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Applications of Computational Chemistry to Selected Problems of Transition-Metal Catalysis in Biological and Nonbiological Systems

  • Hajime HiraoEmail author
Chapter
Part of the Challenges and Advances in Computational Chemistry and Physics book series (COCH, volume 29)

Abstract

The chemistry of transition-metal-containing systems is highly complex and diverse and thus lends itself to careful computational investigation. Indeed, computational chemistry can play fundamentally important roles in elucidating the catalytic mechanisms of such systems, by offering information about short-lived intermediates and transition states as well as factors that determine catalytic properties, which is not easily attained by experimental means. A quantum mechanical description of a targeted catalytic system could be difficult or unfeasible in many circumstances, especially when large systems such as metalloenzymes and coordination polymers are studied. Nevertheless, valuable insights can still be gained from hybrid computational techniques that allow concrete realizations of extensive reaction pathway analyses. This chapter gives a brief overview of some of our recent attempts to study the structure and activity of transition-metal-containing systems varying in size using several computational approaches.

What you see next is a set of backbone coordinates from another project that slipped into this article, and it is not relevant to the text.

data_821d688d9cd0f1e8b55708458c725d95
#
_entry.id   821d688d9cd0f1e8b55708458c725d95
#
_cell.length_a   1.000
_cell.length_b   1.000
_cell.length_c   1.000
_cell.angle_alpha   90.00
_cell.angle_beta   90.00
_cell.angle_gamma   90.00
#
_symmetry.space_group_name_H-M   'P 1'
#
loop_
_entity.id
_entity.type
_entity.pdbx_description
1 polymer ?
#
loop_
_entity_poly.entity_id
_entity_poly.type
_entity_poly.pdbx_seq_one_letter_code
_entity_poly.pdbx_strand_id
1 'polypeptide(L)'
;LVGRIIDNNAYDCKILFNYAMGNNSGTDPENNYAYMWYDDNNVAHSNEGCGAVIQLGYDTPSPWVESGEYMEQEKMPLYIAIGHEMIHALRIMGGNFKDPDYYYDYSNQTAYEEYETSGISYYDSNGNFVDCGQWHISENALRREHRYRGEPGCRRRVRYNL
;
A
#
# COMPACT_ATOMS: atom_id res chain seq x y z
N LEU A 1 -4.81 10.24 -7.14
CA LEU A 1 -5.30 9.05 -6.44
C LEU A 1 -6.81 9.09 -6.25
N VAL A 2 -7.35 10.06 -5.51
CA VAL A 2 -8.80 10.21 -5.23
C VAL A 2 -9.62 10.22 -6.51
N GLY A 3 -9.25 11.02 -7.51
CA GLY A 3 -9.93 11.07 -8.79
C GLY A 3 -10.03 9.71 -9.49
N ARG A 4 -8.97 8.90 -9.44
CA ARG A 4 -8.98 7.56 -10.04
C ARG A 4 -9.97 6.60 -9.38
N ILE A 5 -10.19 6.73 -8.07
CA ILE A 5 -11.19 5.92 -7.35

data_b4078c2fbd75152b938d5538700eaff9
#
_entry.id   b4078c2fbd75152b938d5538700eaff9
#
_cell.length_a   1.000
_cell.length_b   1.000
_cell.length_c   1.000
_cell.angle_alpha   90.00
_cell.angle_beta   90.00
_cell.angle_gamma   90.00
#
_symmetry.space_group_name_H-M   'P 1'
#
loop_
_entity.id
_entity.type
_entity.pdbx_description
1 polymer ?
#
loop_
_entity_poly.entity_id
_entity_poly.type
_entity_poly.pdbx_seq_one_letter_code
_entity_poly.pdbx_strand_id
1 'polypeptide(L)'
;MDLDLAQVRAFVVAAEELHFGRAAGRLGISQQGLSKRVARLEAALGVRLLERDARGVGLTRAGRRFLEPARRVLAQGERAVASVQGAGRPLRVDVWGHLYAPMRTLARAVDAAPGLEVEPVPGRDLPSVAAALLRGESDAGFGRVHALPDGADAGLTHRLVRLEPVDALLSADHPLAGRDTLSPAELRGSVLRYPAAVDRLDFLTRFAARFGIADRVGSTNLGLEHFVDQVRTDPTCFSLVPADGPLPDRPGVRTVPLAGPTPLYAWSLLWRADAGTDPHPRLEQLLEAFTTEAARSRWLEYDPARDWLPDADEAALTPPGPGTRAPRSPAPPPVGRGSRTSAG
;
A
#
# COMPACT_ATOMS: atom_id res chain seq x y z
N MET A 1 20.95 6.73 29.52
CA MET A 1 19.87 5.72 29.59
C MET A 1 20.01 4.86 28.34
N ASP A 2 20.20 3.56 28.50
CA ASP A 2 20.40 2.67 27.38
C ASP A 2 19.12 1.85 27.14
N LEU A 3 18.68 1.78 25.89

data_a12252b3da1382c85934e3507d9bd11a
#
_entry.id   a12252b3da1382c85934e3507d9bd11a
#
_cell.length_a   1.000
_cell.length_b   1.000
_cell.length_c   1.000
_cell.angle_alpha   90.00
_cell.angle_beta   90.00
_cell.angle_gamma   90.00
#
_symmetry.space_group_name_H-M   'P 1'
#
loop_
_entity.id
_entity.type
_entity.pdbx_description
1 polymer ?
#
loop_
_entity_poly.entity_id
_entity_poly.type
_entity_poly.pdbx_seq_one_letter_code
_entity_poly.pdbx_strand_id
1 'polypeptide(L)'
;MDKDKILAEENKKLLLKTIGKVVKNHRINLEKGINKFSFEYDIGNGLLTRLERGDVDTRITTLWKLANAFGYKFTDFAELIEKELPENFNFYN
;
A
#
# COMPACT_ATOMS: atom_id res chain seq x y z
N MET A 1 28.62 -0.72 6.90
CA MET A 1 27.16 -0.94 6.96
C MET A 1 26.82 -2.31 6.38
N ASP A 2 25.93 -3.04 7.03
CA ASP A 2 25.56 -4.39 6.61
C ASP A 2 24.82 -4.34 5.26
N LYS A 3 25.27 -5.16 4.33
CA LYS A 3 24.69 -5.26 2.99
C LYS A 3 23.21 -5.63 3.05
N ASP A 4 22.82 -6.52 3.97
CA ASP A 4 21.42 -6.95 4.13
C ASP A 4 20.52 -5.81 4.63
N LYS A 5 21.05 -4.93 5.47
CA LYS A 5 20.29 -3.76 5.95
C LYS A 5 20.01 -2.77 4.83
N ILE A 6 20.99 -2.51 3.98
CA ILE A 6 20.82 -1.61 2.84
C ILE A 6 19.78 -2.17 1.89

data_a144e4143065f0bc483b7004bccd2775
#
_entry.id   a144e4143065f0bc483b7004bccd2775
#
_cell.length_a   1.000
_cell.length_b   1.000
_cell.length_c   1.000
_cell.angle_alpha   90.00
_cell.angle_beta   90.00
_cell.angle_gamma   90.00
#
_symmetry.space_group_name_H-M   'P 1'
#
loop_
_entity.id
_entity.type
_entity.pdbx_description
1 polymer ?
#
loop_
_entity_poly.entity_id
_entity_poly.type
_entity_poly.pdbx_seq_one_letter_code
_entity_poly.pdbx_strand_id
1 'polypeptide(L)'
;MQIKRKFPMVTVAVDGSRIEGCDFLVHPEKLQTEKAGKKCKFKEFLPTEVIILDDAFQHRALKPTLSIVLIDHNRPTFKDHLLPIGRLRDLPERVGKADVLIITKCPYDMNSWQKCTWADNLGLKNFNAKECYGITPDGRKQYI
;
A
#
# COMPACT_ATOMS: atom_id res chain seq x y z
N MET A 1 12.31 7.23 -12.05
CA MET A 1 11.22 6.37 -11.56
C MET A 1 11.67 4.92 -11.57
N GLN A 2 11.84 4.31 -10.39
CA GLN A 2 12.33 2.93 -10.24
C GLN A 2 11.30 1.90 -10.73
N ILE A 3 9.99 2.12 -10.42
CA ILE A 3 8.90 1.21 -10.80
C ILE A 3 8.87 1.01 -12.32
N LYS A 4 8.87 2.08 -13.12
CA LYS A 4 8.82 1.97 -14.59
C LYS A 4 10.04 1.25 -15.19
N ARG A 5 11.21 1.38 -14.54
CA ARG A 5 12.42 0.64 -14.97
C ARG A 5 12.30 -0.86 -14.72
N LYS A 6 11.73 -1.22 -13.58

Keywords

Computational chemistry Transition catalysis DFT calculation QM/MM QM/QM’ Reaction mechanism 

Notes

Acknowledgements

The author thanks collaborators for fruitful collaborations and City University of Hong Kong (grant numbers 7200534 and 9610369) and JST-PRESTO (grant number JPMJPR141B) for generous financial support.

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Copyright information

© Springer Nature Switzerland AG 2019

Authors and Affiliations

  1. 1.Department of ChemistryCity University of Hong KongHong KongChina

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